ZenStorming

Where Science Meets Muse

Case Study: All Waters Are Not The Same

Posted by Plish on November 12, 2008

Which One Is Less Than Optimal Design?

Which One Is Less Than Optimal Design?

Take a look at the above picture.  Which one is designed less than optimally?  It’s actually ironic.  There are three different approaches to optimizing the water pouring experience.  However, one product doesn’t do the best job of addressing what happens before the bottle reaches the consumer. Think about it.

You take your bottle of water off the shelf and bring it to the register.  You place it on the belt and the cashier scans the bottles price.  It doesn’t scan.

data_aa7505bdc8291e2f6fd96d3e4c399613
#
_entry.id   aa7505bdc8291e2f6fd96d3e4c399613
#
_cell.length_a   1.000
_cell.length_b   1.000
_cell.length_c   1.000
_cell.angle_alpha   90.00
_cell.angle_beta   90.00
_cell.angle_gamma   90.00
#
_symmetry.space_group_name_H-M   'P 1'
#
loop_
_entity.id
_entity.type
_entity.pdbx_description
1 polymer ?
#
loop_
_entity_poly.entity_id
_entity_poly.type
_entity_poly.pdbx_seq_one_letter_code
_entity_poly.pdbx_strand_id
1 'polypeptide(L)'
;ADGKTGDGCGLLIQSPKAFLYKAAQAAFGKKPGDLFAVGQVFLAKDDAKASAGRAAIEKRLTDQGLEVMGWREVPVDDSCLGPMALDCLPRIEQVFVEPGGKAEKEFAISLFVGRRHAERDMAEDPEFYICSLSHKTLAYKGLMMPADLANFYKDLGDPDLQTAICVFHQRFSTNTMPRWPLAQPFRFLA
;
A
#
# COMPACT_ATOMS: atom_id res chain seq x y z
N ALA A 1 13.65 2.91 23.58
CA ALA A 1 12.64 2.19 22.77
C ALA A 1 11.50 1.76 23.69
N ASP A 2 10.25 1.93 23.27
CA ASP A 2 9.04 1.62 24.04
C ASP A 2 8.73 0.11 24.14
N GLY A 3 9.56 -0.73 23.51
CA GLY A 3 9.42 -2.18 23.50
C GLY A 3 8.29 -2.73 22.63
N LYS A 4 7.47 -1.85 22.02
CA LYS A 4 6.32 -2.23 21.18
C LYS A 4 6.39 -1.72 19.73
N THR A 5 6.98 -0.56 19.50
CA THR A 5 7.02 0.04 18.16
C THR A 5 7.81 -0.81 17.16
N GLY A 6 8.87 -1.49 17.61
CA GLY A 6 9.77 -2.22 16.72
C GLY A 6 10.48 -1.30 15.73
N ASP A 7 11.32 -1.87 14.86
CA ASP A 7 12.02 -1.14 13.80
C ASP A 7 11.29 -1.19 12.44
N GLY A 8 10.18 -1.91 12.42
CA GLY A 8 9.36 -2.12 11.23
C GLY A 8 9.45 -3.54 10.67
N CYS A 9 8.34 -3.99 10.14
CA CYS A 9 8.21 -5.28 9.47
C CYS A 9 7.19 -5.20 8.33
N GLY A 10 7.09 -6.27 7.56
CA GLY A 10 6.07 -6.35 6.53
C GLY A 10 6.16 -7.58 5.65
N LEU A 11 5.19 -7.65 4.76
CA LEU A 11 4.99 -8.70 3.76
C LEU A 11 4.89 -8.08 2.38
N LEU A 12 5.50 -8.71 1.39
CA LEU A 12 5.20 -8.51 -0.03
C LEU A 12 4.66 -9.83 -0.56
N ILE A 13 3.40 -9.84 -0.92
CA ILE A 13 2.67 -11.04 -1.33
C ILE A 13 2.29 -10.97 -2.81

She tries again. 

No dice. She turns the bottle on the side and it finally scans.

The center bottle of Ice Mountain has its barcode above the level of the scanner.

Bar Code Is Above The Level of Most Scanners

Bar Code Is Above The Level of Most Scanners

A quick rendering (below) of the alternative shows that it looks pretty good. Reading the lettering is harder in the mountains.  My guess (and no offense to Marketing) is that the decision to have the bar code higher was largely an aesthetic decision.   A creative and very cool, grippable bottle makes a sacrifice in design that the folks at the cash register have to pay for.

Flip-Flopping Info And Bar Code

Flip-Flopping Info And Bar Code

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